For now, those advisers say, Trump is in listening mode. He had dinner Wednesday with Sen. Ted Cruz of Texas, who is leery of the House bill. He got an earful from conservative opponents of the bill when he met at the White House with representatives of the Heritage Foundation and Americans for Prosperity on Wednesday night.
On Thursday afternoon, the White House director of social media, Dan Scavino Jr., posted a photo on Twitter of the president sitting around a table at a meeting that Scavino said was budget-related. But among those at the table with the president were Rep. Mark Meadows of North Carolina, the chairman of the Freedom Caucus, and Rep. Jim Jordan of Ohio, two of the biggest obstacles to any health care bill deemed insufficiently thorough in obliterating the Affordable Care Act.
The president has not spent enormous time negotiating specific aspects of the bill, people who have spoken with him say. But some of his advisers have been critical of the House Republican Conference, led by Ryan, for not doing more to bring along conservative members. The meeting at the White House with leaders of conservative groups was an effort to remedy that, Trump’s aides said.
And in a sign of the White House still grappling with how tightly it wants to embrace the current bill, Vice President Mike Pence will appear instead of Trump on a trip to Louisville, Kentucky, this weekend. On Wednesday, Trump will hold a campaign rally in Nashville, Tennessee, where he is also expected to barnstorm for the repeal of the Affordable Care Act.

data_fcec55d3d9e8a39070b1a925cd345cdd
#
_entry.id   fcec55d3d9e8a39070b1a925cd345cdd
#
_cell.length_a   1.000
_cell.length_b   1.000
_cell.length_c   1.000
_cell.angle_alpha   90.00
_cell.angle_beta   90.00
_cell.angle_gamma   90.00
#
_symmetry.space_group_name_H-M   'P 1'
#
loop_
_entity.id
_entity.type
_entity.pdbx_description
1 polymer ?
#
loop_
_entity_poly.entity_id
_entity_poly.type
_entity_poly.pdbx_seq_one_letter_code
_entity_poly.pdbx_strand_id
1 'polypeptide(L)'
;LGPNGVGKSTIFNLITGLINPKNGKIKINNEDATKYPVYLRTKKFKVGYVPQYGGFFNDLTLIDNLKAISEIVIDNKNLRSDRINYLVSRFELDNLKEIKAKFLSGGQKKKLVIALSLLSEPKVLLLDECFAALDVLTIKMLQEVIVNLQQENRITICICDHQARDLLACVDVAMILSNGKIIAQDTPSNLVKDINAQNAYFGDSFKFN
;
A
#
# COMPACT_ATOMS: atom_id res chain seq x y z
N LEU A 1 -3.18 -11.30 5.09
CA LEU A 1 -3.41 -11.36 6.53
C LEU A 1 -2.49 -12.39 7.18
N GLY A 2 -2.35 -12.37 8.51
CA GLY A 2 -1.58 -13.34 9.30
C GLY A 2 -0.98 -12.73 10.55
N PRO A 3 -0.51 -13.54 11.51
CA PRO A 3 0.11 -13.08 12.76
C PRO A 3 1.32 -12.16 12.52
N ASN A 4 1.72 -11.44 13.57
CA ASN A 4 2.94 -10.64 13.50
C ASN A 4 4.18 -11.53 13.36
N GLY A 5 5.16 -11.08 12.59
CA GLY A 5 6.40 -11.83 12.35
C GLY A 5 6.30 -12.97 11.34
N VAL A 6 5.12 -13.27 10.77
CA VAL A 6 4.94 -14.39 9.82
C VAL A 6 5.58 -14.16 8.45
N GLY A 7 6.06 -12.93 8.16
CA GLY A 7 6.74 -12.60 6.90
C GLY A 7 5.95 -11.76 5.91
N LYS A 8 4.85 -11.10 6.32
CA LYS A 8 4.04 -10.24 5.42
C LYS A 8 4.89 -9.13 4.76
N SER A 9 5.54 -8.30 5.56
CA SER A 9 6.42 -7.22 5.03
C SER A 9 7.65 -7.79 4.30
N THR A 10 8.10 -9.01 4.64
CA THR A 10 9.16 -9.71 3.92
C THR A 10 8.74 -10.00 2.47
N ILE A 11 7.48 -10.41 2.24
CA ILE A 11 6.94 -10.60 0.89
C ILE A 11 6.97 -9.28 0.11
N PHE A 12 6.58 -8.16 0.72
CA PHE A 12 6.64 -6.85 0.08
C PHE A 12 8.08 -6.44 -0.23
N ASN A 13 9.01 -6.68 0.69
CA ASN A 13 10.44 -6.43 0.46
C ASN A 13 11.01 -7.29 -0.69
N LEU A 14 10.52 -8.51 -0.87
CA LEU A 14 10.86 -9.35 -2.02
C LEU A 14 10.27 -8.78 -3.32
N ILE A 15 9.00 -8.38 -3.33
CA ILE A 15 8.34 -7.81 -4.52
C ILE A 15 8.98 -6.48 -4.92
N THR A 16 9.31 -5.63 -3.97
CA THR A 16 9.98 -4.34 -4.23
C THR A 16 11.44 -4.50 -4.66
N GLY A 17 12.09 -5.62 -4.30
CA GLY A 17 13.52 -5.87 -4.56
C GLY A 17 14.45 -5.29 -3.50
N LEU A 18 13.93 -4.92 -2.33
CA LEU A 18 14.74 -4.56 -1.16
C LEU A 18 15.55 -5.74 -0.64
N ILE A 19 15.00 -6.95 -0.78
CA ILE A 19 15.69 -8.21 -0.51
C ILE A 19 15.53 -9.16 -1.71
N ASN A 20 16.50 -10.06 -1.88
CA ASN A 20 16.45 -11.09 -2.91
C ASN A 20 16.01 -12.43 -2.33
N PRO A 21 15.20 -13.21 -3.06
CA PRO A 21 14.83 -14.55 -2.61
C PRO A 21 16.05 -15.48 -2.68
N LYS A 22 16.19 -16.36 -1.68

“The president will be visiting several cities over the next coming weeks to engage the American people on the need to repeal and replace,” Sean Spicer, the White House press secretary, said Thursday.
There is some daylight between the House Republican leaders and the White House on how much change the bill can absorb. Rep. Joe L. Barton, R-Texas, offered an amendment on Thursday that would have moved the health care bill in a conservative direction, reducing federal funds for the Affordable Care Act’s expansion of Medicaid at the end of 2017, two years earlier than under the legislation drafted by House Republican leaders.
Barton withdrew the amendment but hinted that it could reappear when the bill hits the House floor. The proposal was supported by two influential conservative groups, the Republican Study Committee and the House Freedom Caucus – and, he said, “the Trump administration is open to it.” Indeed, the White House has begun pushing for a 2017 end to the Medicaid expansion, a senior Trump adviser confirmed – a move that risks pushing away moderates across Congress.
Trump also wants the Republicans’ health care bill to inject more consumer choice into the process of selecting plans, said someone familiar with the president’s thinking, as well as the elimination of state-by-state insurance options. Such changes are impossible under the budget rules that Republicans are using to avoid a Democratic filibuster in the Senate.
McHenry said Trump talked in the meeting this week about how he had performed in the districts of lawmakers whose votes will be necessary.